TPGOA Technical Insights
Controlled Process Problems and Part-Sticking
Several processing missteps can cause sticking of the sprue or part. Unbalanced filling, especially in a multi-cavity tool, can cause over- or under-packing and subsequent part sticking. A test of mold-filling balance is one way to confirm or eliminate this factor.
Overpacking is the major process-related cause of sprue sticking. If some plastic remains stuck in the sprue channel, the next injection cycle will cause extremely high packing pressures, preventing normal shrinkage of the sprue that allows for release. So more sticking will result. The sprue can also be overpacked by high backpressure during screw recovery.
If overpacking is the cause, run tests to determine the gate-seal time and then run the part with the gate sealed and gate unsealed. Determine whether the difference in pack/hold time makes a difference in sticking.
Packing can also be related to part sticking. Overpacking the mold with melt can result in too little shrinkage of the part, making ejection difficult. Reducing the pack or hold pressure (or time) is one solution to try. Pressure and time taken from the second-stage pack and hold should be added to the cooling or cure.
Note that underpacking the mold can cause excessive shrinkage onto cores, which can also result in sticking. Here, molders should increase the second-stage pack/hold time and pressure while decreasing cooling time to maintain the same overall cycle time. Sometimes it helps to reduce the cooling time to minimize shrinkage onto a core. But extending the overall cycle time by lengthening the cooling time can work also if you need more time for the part to shrink away from a cavity onto a core.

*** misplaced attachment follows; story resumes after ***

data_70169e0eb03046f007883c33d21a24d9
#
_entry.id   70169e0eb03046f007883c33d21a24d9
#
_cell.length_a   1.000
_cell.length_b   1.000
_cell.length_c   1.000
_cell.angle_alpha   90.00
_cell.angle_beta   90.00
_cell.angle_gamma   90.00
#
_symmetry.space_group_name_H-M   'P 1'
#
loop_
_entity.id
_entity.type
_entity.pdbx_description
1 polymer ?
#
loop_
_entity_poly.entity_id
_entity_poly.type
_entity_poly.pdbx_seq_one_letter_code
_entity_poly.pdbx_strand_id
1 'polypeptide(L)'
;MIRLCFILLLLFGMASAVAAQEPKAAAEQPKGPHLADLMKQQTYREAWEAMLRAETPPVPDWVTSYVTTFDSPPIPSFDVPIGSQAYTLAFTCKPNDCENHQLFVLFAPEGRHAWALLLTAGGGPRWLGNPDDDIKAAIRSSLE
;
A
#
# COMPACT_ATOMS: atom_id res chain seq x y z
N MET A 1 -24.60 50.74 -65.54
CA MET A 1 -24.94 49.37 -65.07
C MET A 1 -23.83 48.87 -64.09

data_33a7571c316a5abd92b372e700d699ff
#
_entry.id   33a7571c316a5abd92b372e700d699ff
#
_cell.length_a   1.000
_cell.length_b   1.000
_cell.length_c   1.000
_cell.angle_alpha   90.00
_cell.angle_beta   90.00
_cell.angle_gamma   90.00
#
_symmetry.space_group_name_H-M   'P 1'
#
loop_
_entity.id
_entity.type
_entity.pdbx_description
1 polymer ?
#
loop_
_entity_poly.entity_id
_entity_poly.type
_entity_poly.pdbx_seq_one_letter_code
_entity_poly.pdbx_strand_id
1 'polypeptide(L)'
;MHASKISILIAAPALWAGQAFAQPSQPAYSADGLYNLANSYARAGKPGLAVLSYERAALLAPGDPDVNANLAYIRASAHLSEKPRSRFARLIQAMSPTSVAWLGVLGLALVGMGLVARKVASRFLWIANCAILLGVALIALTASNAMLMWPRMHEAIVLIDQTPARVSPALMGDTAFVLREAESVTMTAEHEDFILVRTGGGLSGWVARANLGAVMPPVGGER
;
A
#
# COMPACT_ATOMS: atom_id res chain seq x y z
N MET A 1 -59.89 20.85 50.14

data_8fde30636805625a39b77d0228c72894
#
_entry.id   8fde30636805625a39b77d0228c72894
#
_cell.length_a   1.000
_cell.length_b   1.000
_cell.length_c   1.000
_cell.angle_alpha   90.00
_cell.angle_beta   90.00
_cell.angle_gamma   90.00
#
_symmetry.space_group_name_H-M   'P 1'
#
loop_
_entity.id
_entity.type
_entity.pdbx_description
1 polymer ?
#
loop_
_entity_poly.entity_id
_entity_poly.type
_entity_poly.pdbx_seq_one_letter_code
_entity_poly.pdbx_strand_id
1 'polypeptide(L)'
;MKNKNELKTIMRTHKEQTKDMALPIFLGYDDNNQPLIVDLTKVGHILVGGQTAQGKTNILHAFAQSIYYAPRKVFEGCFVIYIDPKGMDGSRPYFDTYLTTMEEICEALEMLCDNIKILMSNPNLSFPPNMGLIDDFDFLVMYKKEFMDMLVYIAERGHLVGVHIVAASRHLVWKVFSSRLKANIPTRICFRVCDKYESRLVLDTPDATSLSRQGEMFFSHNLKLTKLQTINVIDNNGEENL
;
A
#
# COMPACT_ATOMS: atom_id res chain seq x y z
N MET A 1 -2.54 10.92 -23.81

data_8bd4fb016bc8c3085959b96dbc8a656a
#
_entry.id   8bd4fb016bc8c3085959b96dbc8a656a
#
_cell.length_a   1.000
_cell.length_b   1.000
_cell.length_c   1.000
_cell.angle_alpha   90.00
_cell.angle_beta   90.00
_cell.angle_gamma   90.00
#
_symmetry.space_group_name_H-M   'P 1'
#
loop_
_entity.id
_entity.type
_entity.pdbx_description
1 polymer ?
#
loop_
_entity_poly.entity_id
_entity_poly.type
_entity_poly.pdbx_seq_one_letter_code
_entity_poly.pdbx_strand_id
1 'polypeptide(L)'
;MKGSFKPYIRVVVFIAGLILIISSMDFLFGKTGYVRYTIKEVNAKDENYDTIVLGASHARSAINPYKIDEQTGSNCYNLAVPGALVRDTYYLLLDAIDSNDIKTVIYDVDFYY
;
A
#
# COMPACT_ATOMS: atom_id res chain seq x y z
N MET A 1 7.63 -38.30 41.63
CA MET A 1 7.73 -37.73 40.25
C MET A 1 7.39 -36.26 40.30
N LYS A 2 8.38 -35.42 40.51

Mold or material temperature can also be a source of sticking problems. Degraded materials tend to stick, so check to see that the process temperatures are correct, especially at the nozzle, where both setpoint and actual temperatures need to be controlled tightly. Molders have considerable leeway to raise or lower the mold temperature, as long as it does not cause mold damage. But also check the water flow rate in mold-cooling lines to make sure that you achieve a Reynold’s number of 5000 or greater for turbulent flow and optimal cooling. The temperature difference between the inlet and outlet water lines should be less than 4° F.
Crazing of the part surface can also be a sign of the cause of sticking. Look for symptoms in the area of the part that is sticking, such as stress-whitening near ejector pins. Then check the tool for a source of stress on the part in those areas. Make sure the crazing is not caused by residual cleaning solvents or mold sprays that can attack certain resins.
A sprue that is too soft or not frozen can cause sticking. You can try to downsize the sprue, or cool the sprue bushing, or try lowering the nozzle or melt temperature. A last resort is to increase the cooling time.
Last, but not least, check whether there is mold release agent in the resin, and what kind. Try adding more or changing to a different type or grade.
TPG makes every effort to insure that the information contained herein is accurate - however, we accept no liability for the content of this piece, or for the consequences of any actions taken on the basis of the information provided.
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